'Everyone will take a call from Bernard,' says Peter Willis, weekday editor of the Daily Mirror. 'He's old-fashioned in that he is on the phone first and always has great ideas, but there's always a reason why he is calling. Bernard is well-established, wellconnected and actually knows the clients he is representing.' Willis adds: 'There's only a handful of people like him left - Alan Edwards, Gary Farrow, Barbara Charone and Moira Bellas.'
While Doherty takes great pride in his work, he continually champions the hard graft of his team, especially business partner and LD co-founder Claire Singers. 'Without her, I'd probably be working out of a cardboard box somewhere. I am the rough diamond, the pushy boy from Essex. She is organised, very together and makes this company what it is,' he says.
The Stones are clearly his pride and joy. Yes, he is friends with them, but 'you have to be professional at all times', he says. 'That's why I've worked with them for nearly three decades. Without sounding brash, they only pay for the best.'
Doherty is looking ahead to the Stones' Hyde Park gigs in July, the first time they will have played there since their seminal 1969 performance. He explains with a smile that he wants to crop the grass with a massive Forty Licks logo that will be captured by the helicopter filming overhead.
The Stones' famous longevity has obviously rubbed off on him too.'Oh, it ain't over yet,' he says with a twinkle in his eye.
It seems Mick and Keith are not always right - you can sometimes get what you want after all.
1996: Co-founder and CEO, LD Communications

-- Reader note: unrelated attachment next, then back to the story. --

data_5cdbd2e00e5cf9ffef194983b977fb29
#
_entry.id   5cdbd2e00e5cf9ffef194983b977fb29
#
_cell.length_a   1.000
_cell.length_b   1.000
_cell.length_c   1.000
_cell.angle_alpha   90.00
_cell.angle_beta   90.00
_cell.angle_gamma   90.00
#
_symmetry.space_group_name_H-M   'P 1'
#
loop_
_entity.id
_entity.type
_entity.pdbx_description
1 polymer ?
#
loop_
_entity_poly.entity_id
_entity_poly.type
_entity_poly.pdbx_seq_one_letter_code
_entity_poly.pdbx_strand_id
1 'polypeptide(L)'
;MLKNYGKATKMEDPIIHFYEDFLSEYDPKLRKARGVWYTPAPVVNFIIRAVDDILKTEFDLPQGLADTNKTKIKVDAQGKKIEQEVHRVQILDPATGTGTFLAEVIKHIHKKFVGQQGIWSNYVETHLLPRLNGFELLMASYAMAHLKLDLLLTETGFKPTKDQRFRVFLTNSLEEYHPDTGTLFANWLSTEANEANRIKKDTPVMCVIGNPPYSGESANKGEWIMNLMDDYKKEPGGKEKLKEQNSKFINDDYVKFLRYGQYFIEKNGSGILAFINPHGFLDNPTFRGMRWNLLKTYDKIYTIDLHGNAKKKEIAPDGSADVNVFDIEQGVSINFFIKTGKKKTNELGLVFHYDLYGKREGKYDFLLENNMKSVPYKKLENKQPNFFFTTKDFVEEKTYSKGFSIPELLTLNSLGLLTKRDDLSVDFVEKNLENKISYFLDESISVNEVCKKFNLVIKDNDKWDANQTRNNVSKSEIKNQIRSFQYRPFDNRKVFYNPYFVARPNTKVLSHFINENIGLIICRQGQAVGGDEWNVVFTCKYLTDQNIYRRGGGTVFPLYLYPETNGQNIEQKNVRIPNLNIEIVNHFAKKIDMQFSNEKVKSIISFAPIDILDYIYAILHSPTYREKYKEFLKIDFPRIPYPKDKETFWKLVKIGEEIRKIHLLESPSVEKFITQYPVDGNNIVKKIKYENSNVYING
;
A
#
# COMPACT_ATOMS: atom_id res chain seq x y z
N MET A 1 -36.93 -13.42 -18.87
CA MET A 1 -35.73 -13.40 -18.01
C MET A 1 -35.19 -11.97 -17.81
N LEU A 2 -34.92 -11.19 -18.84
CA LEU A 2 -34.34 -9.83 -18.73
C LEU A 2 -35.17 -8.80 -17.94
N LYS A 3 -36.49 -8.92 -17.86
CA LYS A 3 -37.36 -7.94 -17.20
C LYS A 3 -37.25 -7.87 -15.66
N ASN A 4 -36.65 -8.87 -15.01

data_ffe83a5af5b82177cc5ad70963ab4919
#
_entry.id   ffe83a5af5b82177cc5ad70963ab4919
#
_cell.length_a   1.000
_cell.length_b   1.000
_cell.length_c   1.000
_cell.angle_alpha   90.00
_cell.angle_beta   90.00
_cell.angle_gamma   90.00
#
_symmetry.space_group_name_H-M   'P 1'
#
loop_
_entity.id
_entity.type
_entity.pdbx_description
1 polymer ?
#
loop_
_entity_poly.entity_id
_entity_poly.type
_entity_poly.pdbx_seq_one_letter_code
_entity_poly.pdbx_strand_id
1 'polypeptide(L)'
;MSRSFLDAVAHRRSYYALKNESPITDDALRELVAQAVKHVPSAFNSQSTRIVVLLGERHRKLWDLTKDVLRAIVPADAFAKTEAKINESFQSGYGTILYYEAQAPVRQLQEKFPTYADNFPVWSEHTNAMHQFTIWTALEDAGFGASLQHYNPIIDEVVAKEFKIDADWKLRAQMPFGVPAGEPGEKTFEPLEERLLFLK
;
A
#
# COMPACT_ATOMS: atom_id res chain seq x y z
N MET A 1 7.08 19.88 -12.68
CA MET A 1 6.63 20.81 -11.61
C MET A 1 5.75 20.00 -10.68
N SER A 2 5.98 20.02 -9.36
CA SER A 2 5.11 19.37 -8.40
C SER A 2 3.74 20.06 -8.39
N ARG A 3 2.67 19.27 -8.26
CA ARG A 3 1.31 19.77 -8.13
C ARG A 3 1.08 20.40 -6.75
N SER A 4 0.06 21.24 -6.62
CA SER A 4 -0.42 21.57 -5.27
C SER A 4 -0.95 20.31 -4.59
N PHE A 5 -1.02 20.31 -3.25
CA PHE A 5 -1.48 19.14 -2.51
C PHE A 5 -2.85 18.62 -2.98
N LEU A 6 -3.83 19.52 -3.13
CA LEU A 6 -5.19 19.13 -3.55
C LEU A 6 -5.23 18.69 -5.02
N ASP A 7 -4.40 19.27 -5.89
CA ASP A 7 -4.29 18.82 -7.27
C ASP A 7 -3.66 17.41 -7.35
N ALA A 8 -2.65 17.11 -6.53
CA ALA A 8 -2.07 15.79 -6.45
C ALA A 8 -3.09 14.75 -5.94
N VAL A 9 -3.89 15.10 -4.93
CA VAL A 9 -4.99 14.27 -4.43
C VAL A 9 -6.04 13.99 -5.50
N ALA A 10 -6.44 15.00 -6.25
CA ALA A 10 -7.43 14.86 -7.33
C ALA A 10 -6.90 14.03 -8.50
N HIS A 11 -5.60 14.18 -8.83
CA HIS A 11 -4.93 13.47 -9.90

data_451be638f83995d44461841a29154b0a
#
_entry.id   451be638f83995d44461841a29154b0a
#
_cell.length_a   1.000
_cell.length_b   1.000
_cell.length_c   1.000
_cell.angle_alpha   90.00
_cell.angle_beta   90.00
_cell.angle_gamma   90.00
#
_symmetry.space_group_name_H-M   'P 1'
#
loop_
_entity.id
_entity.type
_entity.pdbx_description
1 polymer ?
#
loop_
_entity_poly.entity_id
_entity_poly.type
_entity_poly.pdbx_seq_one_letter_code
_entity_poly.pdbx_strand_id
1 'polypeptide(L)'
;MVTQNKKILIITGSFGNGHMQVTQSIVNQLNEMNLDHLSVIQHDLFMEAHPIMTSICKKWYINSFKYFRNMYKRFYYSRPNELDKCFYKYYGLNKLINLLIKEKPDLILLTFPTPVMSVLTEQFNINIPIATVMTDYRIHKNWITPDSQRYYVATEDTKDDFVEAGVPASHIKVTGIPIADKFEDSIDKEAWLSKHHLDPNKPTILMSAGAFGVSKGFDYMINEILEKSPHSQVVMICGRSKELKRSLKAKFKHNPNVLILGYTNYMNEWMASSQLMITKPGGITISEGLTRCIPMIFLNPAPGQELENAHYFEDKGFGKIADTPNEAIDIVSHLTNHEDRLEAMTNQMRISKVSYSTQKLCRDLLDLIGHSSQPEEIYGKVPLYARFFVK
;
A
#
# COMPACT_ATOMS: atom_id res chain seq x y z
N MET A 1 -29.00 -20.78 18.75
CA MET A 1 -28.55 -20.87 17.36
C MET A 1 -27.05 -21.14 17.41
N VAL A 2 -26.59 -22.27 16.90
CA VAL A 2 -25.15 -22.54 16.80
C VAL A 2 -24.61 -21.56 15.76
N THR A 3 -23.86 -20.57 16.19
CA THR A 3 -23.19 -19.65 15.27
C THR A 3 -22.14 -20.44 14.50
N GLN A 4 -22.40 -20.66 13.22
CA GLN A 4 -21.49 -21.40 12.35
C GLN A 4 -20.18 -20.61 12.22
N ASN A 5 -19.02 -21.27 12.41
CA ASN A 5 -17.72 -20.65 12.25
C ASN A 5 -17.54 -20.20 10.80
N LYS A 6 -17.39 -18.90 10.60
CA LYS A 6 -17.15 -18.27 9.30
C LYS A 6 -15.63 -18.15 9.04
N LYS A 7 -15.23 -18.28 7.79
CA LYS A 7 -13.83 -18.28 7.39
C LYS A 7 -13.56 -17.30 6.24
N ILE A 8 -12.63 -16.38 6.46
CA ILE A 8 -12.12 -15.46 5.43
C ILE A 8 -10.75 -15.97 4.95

1989: Director, Laister Dickson PR
1985: Head of comms, Band Aid/Live Aid
1981: Head of music division, Rogers & Cowan PR
1979: Press and promotions manager, Hannibal Records
1974: Tour manager and promotions, Jo Lustig Management
1972: Artist and repertoire assistant, Island Records
TIPS FROM THE TOP
What was your biggest career break?
Meeting Bob Geldof in a Soho coffee bar and hearing his plans for a massive global concert in aid of famine relief in Africa. I summoned up the bravado to tell him how to go about launching it, how to work the media and how to win over public opinion through his bloody-minded attitude.
Have you had a notable mentor?
Jo Lustig, a hustling American PR man, who gave me my first proper job and taught me everything, including never to be intimidated by anyone. Claire Singers, my partner in crime at LD Communications, is a trusted adviser. She is the calm in the storm and has catapulted LD into the big-time event PR firm it is today.
What advice would you give to people climbing the career ladder?
It is crucial you know your subject. Read the papers every day and don't get caught out with breaking news.
What qualities do you look for in new recruits?
I ask myself two questions. Firstly, six months from now will I be confident enough to send this person alone to advise one of my longstanding clients? Secondly, have they told me something new and exciting about the ever-changing media landscape?